Scale

Ingredients

  • 1 cup dry quinoa
  • 2 cups finely chopped curly parsley (2 bunches)
  • 1/4 cup chopped fresh mint
  • 3 green onions
  • 2 medium tomatoes, seeded and finely chopped (1 cup)
  • 1/2 English cucumber (1 cup finely chopped)
  • 6 tablespoons lemon juice
  • 1/4 cup olive oil
  • 1/2 teaspoon kosher salt
  • Fresh ground black pepper

Instructions

  1. Make the quinoa: Rinse the quinoa using a fine mesh strainer, then drain it completely. Place it in a saucepan with 2 cups water and 1/4 teaspoon kosher salt. Bring to a boil, then reduce the heat to low. Cover the pot and simmer where the water is just bubbling for about 17 to 20 minutes, until the water has been completely absorbed. (Check by pulling back the quinoa with a fork to see if water remains.) Turn off the heat and let sit with the lid on to steam for 5 minutes, then fluff the quinoa with a fork. 
  2. Cool the quinoa to room temperature: To do this quickly, dump the quinoa onto a baking sheet and spread it in an even layer. Pop it in the freezer for 2 to 3 minutes until cooled to room temperature. Or, you can make the quinoa in advance and let it sit at room temp or refrigerate until serving (it cools fastest spread on a baking sheet).
  3. Meanwhile, chop the vegetables: Finely chop the parsley and mint. Thinly slice the green onions. Finely chop the tomato, removing the core and seeds. Finely chop the cucumber (if you’re using a standard cucumber and not English cucumber, remove the seeds too.)
  4. Add the dressing: Juice the lemon and whisk it together with the olive oil. In a large bowl, toss the quinoa and vegetables with the dressing, kosher salt and pepper. Taste and adjust flavors as necessary. Serve immediately or refrigerate for 3 to 4 days.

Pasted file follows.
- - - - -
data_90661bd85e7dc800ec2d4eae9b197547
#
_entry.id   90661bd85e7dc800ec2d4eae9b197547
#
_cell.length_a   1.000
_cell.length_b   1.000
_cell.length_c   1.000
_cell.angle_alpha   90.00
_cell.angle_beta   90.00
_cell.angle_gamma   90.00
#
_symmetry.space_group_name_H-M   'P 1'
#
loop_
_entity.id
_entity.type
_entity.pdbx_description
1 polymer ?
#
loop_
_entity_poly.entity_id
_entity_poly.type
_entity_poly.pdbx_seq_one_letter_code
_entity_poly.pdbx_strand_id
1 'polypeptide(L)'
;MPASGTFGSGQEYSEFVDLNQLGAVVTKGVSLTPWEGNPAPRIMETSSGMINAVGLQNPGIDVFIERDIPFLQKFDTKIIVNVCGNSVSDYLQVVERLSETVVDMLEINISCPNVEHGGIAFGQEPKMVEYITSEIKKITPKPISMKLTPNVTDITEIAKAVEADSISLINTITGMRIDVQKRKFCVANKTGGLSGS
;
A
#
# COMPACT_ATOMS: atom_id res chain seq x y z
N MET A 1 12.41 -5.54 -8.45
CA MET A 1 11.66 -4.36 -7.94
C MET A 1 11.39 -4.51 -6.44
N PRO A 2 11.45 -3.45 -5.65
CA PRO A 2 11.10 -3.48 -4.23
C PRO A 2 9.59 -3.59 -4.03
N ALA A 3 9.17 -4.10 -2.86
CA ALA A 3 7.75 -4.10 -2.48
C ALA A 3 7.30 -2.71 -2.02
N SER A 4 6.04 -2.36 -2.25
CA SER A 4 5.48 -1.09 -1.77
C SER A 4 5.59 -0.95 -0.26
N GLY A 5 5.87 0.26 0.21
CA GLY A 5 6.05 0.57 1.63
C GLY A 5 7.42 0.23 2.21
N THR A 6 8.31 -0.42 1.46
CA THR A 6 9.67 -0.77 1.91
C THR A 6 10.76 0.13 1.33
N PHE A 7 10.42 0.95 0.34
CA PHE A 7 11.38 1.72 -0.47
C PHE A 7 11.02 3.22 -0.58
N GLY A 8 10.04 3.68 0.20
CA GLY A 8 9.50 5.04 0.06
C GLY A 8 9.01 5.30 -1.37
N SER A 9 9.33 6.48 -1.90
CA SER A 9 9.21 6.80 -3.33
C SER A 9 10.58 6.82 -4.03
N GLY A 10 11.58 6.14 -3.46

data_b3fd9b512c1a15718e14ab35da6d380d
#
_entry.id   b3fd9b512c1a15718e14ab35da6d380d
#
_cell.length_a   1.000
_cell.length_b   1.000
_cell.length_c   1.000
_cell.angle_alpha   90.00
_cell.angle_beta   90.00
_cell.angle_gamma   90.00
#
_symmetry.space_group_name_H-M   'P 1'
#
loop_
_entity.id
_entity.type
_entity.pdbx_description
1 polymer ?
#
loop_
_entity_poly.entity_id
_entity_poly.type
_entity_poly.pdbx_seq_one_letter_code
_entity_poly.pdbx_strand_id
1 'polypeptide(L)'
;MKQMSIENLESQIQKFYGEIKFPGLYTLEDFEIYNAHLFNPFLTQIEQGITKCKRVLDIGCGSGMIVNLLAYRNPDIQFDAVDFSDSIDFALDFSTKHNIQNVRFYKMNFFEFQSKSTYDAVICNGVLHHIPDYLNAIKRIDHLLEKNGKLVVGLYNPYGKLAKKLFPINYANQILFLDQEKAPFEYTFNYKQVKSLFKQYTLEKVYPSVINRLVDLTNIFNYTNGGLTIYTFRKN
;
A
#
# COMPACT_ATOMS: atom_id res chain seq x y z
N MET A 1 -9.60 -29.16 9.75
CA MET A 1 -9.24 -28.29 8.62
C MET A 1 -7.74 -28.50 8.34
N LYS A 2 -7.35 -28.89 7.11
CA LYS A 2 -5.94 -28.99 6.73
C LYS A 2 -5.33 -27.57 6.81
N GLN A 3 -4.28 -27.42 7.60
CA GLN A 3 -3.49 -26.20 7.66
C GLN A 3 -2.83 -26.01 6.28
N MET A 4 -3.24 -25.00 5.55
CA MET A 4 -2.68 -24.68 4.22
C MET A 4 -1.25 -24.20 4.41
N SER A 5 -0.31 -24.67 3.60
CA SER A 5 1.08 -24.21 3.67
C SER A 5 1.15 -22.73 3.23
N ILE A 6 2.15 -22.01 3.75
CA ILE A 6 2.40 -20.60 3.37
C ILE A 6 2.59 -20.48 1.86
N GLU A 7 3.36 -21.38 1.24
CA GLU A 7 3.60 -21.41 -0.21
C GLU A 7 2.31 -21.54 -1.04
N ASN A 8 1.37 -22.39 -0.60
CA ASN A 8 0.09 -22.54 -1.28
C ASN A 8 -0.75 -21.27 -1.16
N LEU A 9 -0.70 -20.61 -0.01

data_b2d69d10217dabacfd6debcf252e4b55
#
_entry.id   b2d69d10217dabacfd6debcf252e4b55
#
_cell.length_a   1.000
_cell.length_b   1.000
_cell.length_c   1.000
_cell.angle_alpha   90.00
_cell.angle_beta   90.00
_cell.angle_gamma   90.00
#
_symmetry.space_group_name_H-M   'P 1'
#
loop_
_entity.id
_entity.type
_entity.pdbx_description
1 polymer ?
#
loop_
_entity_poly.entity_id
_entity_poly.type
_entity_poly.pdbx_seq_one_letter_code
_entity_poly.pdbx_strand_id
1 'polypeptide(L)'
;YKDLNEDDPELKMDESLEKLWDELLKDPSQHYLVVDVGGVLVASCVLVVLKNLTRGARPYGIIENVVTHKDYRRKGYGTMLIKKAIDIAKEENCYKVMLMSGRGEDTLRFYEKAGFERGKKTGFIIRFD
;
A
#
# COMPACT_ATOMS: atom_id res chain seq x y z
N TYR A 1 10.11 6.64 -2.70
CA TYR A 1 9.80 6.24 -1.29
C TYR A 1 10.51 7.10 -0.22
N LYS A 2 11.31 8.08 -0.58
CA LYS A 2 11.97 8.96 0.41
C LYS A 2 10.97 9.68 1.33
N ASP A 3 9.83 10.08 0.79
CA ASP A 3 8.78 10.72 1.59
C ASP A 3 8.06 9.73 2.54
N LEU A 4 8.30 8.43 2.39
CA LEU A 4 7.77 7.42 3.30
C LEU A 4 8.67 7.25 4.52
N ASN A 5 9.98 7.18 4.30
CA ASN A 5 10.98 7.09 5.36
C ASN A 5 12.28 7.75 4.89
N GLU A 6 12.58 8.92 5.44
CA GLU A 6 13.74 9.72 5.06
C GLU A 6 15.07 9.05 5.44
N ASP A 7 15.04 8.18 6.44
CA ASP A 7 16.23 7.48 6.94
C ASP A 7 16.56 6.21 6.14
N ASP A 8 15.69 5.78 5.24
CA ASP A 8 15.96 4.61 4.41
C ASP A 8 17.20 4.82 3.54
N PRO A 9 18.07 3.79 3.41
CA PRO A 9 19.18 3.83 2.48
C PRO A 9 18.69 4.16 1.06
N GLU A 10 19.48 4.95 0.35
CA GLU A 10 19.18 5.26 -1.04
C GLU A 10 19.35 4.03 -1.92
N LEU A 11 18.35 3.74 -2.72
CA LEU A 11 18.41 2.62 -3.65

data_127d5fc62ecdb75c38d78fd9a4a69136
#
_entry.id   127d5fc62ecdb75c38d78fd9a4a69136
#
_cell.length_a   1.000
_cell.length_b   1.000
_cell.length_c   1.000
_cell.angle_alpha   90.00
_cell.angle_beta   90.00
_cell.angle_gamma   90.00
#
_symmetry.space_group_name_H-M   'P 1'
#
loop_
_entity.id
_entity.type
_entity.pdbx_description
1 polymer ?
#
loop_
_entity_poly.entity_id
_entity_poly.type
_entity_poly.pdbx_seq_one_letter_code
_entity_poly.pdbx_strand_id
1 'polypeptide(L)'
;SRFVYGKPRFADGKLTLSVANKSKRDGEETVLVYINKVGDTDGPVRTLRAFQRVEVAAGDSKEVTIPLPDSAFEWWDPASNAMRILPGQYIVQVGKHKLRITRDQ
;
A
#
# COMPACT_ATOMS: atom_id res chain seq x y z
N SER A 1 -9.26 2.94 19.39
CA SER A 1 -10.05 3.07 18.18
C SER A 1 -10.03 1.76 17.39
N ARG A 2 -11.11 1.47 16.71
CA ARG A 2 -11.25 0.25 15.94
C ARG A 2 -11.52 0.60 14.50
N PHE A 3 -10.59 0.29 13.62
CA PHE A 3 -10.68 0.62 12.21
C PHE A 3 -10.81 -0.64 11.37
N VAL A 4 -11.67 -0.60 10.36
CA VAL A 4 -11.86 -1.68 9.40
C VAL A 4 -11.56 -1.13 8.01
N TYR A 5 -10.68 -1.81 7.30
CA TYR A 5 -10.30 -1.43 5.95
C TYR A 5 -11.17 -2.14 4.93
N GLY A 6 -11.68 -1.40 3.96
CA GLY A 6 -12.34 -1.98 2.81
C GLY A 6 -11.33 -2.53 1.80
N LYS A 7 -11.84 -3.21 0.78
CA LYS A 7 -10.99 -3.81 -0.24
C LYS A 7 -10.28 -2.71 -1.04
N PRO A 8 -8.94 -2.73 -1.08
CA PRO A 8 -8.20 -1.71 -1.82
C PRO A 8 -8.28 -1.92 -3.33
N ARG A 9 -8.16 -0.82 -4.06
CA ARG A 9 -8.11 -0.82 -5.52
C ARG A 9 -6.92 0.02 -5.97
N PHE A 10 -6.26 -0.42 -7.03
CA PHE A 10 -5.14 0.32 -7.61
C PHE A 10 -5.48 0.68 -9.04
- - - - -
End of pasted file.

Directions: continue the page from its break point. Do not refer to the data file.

• Category: Side Dish
  • Method: Salad
  • Cuisine: Middle Eastern inspired

Keywords: Quinoa tabbouleh

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About the Authors

Sonja Overhiser

Cookbook Author and writer

Sonja Overhiser is author of Pretty Simple Cooking, named one of the best healthy cookbooks of 2018. She’s host of the food podcast Small Bites and founder of the food blog A Couple Cooks. Featured from the TODAY Show to Bon Appetit, Sonja seeks to inspire adventurous eating to make the world a better place one bite at a time.

Alex Overhiser

Cookbook Author and photographer

Alex Overhiser is an acclaimed food photographer and author based in Indianapolis. He’s host of the food podcast Small Bites and founder of the recipe website A Couple Cooks. Featured from the TODAY Show to Bon Appetit, Alex is author of Pretty Simple Cooking, named one of the best vegetarian cookbooks by Epicurious.

1 Comment

  • Reply
    Jr
    September 25, 2020 at 3:02 pm

    I would urge people not to use English cucumber. There is debate about whether this was part of a traditional recipe for tabbouleh. But basically it’s equivalent of taking the bold flavors into bully and dunking them in a glass of water and drinking it. Most everyone I serve tabouli to has mentioned how this ruins the flavor.